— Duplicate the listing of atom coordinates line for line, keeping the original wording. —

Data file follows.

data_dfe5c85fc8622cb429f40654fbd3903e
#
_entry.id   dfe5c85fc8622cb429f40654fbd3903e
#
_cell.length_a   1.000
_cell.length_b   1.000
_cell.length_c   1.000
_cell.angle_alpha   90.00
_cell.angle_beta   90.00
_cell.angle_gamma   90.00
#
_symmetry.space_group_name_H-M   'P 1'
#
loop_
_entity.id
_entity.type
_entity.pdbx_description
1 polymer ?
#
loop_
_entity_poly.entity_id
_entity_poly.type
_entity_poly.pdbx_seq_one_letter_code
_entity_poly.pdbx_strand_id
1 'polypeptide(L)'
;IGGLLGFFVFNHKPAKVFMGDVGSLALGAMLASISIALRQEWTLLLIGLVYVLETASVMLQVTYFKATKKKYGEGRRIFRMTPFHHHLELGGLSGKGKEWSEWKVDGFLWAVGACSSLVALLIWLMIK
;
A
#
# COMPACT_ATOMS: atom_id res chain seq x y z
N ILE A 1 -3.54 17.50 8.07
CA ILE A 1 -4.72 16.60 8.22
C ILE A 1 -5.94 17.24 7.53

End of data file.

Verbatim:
data_dfe5c85fc8622cb429f40654fbd3903e
#
_entry.id   dfe5c85fc8622cb429f40654fbd3903e
#
_cell.length_a   1.000
_cell.length_b   1.000
_cell.length_c   1.000
_cell.angle_alpha   90.00
_cell.angle_beta   90.00
_cell.angle_gamma   90.00
#
_symmetry.space_group_name_H-M   'P 1'
#
loop_
_entity.id
_entity.type
_entity.pdbx_description
1 polymer ?
#
loop_
_entity_poly.entity_id
_entity_poly.type
_entity_poly.pdbx_seq_one_letter_code
_entity_poly.pdbx_strand_id
1 'polypeptide(L)'
;IGGLLGFFVFNHKPAKVFMGDVGSLALGAMLASISIALRQEWTLLLIGLVYVLETASVMLQVTYFKATKKKYGEGRRIFRMTPFHHHLELGGLSGKGKEWSEWKVDGFLWAVGACSSLVALLIWLMIK
;
A
#
# COMPACT_ATOMS: atom_id res chain seq x y z
N ILE A 1 -3.54 17.50 8.07
CA ILE A 1 -4.72 16.60 8.22
C ILE A 1 -5.94 17.24 7.53